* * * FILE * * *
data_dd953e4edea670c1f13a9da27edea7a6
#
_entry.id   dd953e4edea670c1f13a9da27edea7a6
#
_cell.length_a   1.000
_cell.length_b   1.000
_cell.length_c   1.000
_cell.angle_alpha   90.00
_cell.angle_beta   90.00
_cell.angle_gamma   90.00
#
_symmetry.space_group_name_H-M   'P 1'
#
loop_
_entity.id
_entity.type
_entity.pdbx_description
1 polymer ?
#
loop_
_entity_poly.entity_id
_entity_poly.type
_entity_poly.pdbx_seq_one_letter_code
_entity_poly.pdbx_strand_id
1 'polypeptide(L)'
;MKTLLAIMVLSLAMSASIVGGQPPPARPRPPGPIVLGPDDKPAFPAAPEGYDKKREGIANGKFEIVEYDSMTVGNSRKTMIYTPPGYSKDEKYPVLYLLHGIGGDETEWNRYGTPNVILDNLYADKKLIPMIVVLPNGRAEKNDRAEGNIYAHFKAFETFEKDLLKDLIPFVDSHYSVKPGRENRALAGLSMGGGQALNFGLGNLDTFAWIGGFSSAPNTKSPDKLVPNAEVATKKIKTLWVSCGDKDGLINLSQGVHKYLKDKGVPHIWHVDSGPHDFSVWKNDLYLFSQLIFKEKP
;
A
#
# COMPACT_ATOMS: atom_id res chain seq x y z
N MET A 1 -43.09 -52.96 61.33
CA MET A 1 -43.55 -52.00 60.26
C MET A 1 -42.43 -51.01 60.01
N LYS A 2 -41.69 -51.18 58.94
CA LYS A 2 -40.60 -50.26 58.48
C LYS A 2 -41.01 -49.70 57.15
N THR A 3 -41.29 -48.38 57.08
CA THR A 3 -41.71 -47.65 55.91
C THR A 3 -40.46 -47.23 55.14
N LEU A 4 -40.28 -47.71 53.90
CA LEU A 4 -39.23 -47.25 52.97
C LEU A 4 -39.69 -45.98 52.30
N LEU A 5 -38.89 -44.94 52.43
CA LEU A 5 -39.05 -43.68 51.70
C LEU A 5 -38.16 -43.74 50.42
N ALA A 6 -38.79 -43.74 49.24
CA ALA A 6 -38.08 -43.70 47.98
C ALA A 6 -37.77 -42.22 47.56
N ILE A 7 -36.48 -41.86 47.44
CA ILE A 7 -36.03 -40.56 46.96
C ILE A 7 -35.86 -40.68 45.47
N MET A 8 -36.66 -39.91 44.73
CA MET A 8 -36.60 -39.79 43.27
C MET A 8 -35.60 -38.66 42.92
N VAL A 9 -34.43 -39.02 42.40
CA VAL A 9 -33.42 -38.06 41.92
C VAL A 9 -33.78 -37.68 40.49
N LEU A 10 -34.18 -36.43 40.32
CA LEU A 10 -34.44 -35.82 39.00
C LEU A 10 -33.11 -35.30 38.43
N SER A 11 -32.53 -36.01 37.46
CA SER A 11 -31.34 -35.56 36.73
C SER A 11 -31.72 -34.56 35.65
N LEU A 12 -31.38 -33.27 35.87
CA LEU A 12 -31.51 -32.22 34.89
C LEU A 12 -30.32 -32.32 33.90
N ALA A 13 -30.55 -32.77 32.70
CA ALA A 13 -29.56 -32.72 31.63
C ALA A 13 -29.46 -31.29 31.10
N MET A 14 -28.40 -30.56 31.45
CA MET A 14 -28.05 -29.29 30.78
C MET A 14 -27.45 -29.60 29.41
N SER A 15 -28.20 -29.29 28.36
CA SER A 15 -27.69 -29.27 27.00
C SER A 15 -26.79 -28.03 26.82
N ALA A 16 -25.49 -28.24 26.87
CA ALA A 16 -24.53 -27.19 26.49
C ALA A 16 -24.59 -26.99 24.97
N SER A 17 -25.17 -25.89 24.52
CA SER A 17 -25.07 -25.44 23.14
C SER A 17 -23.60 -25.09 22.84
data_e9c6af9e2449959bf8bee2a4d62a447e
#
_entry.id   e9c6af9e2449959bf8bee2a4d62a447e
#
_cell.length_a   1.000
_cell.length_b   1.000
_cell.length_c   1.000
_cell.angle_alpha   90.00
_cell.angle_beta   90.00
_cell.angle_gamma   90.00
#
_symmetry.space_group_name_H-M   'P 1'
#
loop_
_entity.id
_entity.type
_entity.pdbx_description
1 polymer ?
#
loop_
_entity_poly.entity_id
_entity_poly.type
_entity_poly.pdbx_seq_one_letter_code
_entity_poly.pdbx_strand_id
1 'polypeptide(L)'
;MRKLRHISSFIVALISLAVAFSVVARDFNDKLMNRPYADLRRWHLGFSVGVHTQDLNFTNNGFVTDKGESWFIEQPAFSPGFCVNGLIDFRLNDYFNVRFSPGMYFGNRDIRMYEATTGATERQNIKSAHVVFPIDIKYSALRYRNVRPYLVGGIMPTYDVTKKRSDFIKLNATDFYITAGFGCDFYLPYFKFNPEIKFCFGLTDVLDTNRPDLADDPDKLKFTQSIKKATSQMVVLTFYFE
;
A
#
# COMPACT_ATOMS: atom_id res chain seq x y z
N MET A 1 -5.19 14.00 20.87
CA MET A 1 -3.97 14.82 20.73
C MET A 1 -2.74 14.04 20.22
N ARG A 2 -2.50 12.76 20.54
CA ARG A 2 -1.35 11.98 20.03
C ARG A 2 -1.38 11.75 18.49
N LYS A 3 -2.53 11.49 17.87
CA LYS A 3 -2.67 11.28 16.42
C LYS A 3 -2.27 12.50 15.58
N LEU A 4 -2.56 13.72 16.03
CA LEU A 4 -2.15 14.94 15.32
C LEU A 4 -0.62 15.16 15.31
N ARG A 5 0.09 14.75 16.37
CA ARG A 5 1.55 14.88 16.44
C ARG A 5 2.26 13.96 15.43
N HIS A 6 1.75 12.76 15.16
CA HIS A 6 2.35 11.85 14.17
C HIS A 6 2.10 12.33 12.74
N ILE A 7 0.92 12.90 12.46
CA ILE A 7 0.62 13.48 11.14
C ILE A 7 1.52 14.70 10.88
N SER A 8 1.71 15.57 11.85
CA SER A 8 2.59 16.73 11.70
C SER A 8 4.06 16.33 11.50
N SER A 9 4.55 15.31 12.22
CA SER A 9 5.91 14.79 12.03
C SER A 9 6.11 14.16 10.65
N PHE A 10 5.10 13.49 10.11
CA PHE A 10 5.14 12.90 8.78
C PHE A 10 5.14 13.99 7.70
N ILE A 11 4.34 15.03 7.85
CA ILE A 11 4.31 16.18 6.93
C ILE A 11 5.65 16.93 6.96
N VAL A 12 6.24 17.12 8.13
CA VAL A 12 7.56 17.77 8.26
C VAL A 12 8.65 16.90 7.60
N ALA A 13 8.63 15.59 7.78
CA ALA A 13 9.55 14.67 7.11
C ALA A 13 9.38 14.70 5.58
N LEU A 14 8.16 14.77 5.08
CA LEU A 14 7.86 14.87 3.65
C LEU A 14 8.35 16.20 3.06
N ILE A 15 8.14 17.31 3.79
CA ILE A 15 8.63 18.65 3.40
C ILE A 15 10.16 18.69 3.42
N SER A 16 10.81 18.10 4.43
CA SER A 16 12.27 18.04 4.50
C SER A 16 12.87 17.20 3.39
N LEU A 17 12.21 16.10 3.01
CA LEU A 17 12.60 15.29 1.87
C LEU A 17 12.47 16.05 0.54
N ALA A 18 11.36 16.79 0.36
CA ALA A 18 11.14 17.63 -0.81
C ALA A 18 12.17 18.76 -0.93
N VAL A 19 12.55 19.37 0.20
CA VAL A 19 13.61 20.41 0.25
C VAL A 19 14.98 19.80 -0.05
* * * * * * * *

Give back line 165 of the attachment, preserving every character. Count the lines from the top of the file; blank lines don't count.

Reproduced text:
C ALA A 18 12.17 18.76 -0.93